Friday Night: Square and Compass Record Release at Mango's

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Photos by Joshua Justice
Square and Compass
Mango's
January 25, 2013

Sometimes you have to go backwards in order to make progress. In years where dubstep continues to proliferate and Owl City insists on building a genre around a Postal Service record that is now over a decade old, I'm perfectly OK with re-examining the best and brightest in post-hardcore from years past.

That's exactly what Square and Compass very aptly do on How to Escape, the Houston quintet's most recent release. Weaving equal parts Jets to Brazil and Texas is the Reason with more intense acts like Gospel, How to Escape is a composed and poised, if relatively safe, study of the past 15 years of post-hardcore.

Shows at Mango's are a crapshoot. For every small regional touring act that deserves far better yet manages to bring in less than 20 people, there could be an inexplicably large crowd for a bill full of high-school-talent-show rejects. I wasn't sure what to expect Friday, but when I arrived a crowd was milling around the front parking lot even two hours before Square and Compass was slated to play their 1 a.m. slot.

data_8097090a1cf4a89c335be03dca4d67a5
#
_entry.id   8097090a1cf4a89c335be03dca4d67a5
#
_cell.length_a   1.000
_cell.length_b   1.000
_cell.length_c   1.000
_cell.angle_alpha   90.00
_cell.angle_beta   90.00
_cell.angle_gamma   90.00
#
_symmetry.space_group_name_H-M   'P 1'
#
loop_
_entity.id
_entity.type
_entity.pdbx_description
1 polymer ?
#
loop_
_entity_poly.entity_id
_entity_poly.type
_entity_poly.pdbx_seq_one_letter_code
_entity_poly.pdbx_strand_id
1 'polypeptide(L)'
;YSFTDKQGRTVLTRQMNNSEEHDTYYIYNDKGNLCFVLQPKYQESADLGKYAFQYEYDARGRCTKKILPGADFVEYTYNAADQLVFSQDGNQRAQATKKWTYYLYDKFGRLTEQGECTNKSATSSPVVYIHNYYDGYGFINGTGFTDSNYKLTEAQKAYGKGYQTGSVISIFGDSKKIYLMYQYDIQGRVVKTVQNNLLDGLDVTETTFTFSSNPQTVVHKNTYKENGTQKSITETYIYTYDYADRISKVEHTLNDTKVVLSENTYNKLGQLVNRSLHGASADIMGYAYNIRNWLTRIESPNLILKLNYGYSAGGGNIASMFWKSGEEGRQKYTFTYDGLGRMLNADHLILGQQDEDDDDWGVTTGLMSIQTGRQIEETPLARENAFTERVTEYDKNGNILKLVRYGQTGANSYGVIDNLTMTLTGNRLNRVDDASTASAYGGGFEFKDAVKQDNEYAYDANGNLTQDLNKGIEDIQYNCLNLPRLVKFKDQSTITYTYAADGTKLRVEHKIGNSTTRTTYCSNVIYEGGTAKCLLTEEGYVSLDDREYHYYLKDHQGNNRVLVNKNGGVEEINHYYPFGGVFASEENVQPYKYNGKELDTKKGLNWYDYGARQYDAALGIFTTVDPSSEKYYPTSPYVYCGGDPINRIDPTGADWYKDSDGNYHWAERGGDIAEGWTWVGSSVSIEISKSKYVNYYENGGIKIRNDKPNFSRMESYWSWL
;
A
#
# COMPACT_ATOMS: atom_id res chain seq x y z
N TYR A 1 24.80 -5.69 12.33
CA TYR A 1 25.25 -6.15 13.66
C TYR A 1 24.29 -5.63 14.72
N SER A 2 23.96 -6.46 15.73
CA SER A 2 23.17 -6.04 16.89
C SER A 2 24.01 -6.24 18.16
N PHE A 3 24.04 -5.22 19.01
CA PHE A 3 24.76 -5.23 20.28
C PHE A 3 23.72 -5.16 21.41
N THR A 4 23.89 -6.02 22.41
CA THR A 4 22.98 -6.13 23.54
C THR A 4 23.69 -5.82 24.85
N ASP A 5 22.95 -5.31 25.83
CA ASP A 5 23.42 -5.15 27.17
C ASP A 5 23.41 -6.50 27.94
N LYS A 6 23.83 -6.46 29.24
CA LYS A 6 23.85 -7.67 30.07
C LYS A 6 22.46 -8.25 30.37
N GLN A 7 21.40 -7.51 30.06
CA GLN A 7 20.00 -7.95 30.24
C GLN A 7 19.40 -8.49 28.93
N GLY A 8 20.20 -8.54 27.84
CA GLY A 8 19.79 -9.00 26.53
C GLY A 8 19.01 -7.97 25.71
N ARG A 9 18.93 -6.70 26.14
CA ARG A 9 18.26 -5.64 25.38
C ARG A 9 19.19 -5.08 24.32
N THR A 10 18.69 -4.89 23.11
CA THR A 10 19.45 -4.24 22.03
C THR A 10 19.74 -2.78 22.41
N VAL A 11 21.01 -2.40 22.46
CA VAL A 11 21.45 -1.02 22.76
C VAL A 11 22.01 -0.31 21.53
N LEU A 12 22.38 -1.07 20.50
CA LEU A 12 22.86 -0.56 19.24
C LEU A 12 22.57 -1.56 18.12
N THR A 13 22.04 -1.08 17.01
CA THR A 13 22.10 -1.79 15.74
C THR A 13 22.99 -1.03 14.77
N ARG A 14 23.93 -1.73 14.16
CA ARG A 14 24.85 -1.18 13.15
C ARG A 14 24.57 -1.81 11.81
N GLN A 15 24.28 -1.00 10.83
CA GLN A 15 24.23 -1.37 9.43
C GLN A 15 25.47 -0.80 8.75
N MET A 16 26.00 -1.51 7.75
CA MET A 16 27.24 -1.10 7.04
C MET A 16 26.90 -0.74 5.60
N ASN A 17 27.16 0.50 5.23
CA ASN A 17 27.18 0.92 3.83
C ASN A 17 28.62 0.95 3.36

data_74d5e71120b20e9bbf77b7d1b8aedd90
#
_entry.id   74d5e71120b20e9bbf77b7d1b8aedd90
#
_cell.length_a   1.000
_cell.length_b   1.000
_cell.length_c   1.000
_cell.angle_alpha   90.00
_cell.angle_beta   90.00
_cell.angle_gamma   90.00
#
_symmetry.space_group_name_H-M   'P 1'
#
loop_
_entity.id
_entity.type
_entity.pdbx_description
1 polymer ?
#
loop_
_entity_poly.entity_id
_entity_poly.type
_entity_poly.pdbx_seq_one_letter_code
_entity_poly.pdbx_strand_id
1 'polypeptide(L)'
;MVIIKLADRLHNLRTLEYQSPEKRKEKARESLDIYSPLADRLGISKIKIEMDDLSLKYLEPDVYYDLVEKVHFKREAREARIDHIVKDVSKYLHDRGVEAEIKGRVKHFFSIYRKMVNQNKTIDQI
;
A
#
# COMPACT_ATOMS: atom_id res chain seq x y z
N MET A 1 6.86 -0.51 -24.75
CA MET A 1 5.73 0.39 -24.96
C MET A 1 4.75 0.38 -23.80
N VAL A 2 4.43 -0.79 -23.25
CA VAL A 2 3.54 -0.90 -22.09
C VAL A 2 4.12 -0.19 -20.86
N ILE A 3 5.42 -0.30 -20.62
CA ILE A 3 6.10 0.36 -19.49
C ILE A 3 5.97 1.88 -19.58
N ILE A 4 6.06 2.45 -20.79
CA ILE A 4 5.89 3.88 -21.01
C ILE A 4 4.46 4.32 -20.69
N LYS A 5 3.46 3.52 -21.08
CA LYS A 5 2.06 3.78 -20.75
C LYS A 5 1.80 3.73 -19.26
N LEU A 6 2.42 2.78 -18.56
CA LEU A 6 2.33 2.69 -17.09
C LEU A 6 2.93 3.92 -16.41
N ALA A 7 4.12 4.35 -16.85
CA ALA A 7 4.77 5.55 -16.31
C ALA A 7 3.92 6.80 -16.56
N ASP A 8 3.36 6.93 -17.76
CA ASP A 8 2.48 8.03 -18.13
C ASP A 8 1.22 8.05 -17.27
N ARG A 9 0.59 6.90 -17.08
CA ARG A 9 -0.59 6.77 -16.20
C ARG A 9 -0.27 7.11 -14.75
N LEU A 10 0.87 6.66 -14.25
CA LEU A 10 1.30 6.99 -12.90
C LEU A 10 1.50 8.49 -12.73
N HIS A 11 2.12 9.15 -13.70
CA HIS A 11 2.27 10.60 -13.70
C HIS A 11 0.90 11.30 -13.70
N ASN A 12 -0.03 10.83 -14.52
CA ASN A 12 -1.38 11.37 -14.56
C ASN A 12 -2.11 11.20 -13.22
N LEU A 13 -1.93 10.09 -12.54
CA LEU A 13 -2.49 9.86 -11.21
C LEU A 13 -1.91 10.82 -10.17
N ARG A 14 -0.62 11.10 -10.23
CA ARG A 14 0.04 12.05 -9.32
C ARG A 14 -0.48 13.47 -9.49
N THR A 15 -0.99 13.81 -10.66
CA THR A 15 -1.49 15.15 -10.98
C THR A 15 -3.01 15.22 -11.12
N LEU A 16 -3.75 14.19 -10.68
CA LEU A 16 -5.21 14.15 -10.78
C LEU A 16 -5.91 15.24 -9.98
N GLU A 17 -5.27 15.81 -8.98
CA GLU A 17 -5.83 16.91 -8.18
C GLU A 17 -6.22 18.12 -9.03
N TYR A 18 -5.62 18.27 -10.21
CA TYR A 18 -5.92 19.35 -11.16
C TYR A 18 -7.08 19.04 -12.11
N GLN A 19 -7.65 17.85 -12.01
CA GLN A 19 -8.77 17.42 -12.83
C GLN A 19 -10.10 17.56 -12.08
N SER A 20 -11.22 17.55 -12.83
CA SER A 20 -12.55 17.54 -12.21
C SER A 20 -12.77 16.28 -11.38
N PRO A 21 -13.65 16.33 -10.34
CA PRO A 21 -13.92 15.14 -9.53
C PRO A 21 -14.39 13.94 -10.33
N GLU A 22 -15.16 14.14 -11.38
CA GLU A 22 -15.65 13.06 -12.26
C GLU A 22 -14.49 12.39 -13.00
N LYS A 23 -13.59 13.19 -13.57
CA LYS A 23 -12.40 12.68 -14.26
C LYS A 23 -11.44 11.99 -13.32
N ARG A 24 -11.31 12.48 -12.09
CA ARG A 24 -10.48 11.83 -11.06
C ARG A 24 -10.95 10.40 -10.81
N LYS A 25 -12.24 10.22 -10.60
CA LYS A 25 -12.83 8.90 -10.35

I walked into bad intermission music -- riddled with intentional clipping and static -- and wasn't sure whether the sound system at Mango's finally shit the bed, or if I was having a stroke. As it turned out, this was a one-man act playing in the middle of the crowded main room.

Broken Satellite, a chiptune artist, had a small DJ stand with a screen in front playing the 1983 arcade game Star Wars. I have no problem with chiptune, a subgenre built around sounds from 8-bit video games and electronic synthesizers. I enjoyed Anamanaguchi's contribution to the Scott Pilgrim universe. And while a lot of the home-cooked equipment involved is admirable, it's still a very niche genre, and making music that sounds like your amplifiers are cutting out isn't clever, it's just annoying.

The parking lot began to slowly file in and fill up for Square and Compass. Combined with the crowded back patio, Friday wound up as one of Mango's larger crowds in recent memory.


Location Info

Mango's

403 Westheimer Road, Houston, TX

Category: Music


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